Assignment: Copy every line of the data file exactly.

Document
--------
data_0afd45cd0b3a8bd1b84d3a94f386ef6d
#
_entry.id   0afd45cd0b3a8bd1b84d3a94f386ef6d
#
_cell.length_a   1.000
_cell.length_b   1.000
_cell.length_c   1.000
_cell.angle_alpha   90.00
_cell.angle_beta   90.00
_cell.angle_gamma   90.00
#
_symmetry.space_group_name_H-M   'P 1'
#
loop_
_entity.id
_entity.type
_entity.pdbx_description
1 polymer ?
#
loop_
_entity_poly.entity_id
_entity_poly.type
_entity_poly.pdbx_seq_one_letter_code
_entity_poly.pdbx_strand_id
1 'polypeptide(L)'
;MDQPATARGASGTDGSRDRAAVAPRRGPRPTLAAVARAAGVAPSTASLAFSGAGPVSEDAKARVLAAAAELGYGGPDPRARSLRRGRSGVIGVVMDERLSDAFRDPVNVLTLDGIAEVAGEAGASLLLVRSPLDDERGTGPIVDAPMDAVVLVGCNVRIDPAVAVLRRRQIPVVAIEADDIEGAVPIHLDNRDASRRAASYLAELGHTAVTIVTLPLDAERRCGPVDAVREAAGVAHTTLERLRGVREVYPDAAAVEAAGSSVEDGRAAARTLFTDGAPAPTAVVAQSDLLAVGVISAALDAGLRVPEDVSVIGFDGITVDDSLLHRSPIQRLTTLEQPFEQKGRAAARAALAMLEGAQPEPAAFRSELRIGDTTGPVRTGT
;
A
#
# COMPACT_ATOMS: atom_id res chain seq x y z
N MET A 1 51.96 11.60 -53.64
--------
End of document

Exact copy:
data_0afd45cd0b3a8bd1b84d3a94f386ef6d
#
_entry.id   0afd45cd0b3a8bd1b84d3a94f386ef6d
#
_cell.length_a   1.000
_cell.length_b   1.000
_cell.length_c   1.000
_cell.angle_alpha   90.00
_cell.angle_beta   90.00
_cell.angle_gamma   90.00
#
_symmetry.space_group_name_H-M   'P 1'
#
loop_
_entity.id
_entity.type
_entity.pdbx_description
1 polymer ?
#
loop_
_entity_poly.entity_id
_entity_poly.type
_entity_poly.pdbx_seq_one_letter_code
_entity_poly.pdbx_strand_id
1 'polypeptide(L)'
;MDQPATARGASGTDGSRDRAAVAPRRGPRPTLAAVARAAGVAPSTASLAFSGAGPVSEDAKARVLAAAAELGYGGPDPRARSLRRGRSGVIGVVMDERLSDAFRDPVNVLTLDGIAEVAGEAGASLLLVRSPLDDERGTGPIVDAPMDAVVLVGCNVRIDPAVAVLRRRQIPVVAIEADDIEGAVPIHLDNRDASRRAASYLAELGHTAVTIVTLPLDAERRCGPVDAVREAAGVAHTTLERLRGVREVYPDAAAVEAAGSSVEDGRAAARTLFTDGAPAPTAVVAQSDLLAVGVISAALDAGLRVPEDVSVIGFDGITVDDSLLHRSPIQRLTTLEQPFEQKGRAAARAALAMLEGAQPEPAAFRSELRIGDTTGPVRTGT
;
A
#
# COMPACT_ATOMS: atom_id res chain seq x y z
N MET A 1 51.96 11.60 -53.64